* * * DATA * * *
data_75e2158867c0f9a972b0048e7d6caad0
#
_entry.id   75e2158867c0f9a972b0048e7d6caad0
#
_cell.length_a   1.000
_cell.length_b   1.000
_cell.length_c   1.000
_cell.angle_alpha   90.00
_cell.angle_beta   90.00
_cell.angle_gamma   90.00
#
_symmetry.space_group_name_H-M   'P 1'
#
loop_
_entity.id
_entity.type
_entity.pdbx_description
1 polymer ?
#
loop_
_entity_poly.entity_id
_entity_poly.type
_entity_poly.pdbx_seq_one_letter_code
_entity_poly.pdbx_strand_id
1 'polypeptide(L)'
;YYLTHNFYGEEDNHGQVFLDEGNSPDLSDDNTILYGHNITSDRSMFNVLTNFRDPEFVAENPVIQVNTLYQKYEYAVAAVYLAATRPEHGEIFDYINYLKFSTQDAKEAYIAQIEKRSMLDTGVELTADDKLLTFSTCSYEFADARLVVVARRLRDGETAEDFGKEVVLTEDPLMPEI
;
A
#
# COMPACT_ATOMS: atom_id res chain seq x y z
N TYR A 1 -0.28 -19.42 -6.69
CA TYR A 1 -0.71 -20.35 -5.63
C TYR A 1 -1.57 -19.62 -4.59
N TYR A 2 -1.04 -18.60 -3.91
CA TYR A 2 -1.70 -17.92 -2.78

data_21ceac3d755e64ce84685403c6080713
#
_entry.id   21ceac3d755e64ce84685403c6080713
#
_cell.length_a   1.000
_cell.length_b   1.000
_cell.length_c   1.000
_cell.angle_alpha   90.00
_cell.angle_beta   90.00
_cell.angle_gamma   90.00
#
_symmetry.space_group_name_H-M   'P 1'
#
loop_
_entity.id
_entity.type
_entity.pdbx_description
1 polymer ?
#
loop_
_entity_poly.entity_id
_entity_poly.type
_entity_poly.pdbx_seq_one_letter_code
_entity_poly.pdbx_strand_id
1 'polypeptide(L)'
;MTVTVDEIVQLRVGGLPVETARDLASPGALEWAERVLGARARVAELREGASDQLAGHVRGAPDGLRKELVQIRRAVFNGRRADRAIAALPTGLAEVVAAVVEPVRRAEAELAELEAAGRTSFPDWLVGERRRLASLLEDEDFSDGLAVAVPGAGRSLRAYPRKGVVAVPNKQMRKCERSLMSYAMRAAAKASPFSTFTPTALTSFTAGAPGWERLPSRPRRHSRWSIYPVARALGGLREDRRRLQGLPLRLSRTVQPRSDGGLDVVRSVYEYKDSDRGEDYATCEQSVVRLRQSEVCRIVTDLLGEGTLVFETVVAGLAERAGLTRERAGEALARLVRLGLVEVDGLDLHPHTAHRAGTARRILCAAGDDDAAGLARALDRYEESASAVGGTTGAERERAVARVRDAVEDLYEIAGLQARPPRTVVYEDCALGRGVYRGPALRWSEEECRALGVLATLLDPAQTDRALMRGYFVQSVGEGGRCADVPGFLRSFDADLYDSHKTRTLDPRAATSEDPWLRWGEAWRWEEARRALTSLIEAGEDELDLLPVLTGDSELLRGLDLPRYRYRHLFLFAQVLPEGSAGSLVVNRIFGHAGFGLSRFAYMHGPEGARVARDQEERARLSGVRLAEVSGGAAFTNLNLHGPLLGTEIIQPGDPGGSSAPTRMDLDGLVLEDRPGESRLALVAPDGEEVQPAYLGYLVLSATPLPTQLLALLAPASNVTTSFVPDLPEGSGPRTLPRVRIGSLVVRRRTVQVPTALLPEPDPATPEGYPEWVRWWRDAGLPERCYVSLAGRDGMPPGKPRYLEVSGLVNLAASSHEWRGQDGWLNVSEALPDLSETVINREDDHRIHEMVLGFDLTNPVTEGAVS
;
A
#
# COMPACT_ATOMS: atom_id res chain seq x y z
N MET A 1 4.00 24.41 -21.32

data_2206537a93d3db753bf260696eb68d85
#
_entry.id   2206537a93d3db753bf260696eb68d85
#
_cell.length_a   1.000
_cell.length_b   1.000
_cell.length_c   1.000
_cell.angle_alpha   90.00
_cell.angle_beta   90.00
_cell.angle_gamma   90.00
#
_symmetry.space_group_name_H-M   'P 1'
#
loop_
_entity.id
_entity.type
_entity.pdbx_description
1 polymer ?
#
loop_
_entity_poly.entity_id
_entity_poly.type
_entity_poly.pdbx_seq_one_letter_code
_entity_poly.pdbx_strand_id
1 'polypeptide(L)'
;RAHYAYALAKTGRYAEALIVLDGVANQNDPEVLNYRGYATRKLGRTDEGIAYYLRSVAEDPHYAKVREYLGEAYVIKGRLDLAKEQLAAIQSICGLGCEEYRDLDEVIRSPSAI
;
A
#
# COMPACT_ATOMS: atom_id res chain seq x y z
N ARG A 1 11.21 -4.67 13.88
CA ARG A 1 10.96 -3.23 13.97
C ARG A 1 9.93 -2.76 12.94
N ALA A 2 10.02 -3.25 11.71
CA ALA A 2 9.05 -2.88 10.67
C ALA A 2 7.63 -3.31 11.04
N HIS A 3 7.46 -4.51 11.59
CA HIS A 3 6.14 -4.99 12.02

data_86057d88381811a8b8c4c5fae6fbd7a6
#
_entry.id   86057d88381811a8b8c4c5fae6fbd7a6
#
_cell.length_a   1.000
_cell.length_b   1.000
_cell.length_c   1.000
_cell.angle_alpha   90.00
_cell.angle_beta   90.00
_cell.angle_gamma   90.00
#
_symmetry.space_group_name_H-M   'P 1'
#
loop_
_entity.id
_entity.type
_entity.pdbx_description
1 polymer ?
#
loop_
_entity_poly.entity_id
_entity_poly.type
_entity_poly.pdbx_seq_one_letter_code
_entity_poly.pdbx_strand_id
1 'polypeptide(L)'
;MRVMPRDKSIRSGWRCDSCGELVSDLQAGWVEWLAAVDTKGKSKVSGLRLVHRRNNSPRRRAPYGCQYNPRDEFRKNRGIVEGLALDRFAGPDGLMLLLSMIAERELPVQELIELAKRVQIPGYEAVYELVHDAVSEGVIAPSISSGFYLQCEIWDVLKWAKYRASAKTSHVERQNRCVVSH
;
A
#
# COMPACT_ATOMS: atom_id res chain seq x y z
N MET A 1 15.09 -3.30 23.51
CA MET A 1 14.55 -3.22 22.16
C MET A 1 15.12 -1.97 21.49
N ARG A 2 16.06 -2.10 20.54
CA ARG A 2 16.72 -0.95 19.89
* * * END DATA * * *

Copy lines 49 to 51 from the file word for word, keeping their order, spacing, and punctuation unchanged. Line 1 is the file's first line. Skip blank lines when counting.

loop_
_entity.id
_entity.type